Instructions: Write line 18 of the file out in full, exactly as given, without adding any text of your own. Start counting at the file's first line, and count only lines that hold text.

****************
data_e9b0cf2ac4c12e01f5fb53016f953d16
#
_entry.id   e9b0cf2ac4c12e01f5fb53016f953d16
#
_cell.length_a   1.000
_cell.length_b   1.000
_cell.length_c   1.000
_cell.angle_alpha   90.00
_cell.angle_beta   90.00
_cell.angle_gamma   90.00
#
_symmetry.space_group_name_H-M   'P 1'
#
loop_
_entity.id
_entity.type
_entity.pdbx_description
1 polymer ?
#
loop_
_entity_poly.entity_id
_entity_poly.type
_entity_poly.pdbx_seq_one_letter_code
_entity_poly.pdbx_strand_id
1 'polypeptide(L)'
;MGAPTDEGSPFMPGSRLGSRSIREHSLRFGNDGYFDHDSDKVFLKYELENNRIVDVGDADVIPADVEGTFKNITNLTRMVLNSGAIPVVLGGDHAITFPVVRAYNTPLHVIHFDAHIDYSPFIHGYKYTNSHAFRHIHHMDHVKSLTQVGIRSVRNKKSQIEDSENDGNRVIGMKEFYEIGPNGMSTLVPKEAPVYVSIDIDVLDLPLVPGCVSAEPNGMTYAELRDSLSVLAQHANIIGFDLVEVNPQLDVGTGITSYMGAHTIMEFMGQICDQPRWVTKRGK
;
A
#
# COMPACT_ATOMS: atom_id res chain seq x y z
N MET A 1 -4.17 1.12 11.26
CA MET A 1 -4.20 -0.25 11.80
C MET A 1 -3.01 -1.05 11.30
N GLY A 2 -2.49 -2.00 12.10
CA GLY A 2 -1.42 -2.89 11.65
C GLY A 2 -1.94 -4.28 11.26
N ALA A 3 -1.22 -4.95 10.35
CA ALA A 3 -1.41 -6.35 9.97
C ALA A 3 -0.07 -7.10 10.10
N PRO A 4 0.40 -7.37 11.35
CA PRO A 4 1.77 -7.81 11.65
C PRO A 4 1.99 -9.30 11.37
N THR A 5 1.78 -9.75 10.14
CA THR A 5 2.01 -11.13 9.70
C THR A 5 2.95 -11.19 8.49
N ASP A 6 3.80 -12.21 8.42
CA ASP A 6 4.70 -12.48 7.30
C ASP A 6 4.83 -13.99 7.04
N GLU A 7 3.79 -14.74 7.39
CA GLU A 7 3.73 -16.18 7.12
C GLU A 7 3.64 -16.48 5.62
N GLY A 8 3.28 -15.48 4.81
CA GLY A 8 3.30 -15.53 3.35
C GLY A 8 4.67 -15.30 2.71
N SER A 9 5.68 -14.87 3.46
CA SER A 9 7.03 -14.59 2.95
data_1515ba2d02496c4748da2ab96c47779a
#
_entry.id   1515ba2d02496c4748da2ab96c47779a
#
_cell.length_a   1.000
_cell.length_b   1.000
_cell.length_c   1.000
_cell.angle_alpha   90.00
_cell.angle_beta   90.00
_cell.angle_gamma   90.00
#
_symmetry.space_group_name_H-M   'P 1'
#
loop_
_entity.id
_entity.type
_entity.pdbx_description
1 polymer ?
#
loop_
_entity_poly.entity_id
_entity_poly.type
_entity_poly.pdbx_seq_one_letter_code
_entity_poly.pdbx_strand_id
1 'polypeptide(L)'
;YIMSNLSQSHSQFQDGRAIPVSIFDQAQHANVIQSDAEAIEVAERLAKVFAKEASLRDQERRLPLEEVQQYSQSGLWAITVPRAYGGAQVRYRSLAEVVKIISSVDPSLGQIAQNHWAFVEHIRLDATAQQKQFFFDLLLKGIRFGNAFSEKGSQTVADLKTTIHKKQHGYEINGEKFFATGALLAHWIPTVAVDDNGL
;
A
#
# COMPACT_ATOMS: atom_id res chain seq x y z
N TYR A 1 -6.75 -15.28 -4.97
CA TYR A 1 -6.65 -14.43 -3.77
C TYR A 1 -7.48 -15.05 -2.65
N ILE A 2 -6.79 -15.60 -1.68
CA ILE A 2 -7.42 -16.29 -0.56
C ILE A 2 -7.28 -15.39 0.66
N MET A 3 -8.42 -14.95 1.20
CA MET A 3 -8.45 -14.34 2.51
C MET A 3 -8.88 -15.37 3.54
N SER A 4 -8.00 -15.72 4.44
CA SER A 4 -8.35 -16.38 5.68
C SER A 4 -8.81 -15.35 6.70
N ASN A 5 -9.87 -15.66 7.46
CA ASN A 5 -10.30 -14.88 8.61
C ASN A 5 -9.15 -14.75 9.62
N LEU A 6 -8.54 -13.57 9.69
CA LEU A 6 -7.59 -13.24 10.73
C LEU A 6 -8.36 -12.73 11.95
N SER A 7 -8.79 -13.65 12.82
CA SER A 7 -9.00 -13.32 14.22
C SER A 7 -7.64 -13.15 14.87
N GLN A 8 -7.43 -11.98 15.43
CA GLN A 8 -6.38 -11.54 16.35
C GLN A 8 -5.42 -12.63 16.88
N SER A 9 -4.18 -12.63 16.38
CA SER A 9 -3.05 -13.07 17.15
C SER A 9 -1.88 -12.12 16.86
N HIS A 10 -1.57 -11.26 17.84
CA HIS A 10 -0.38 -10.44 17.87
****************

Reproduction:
1 polymer ?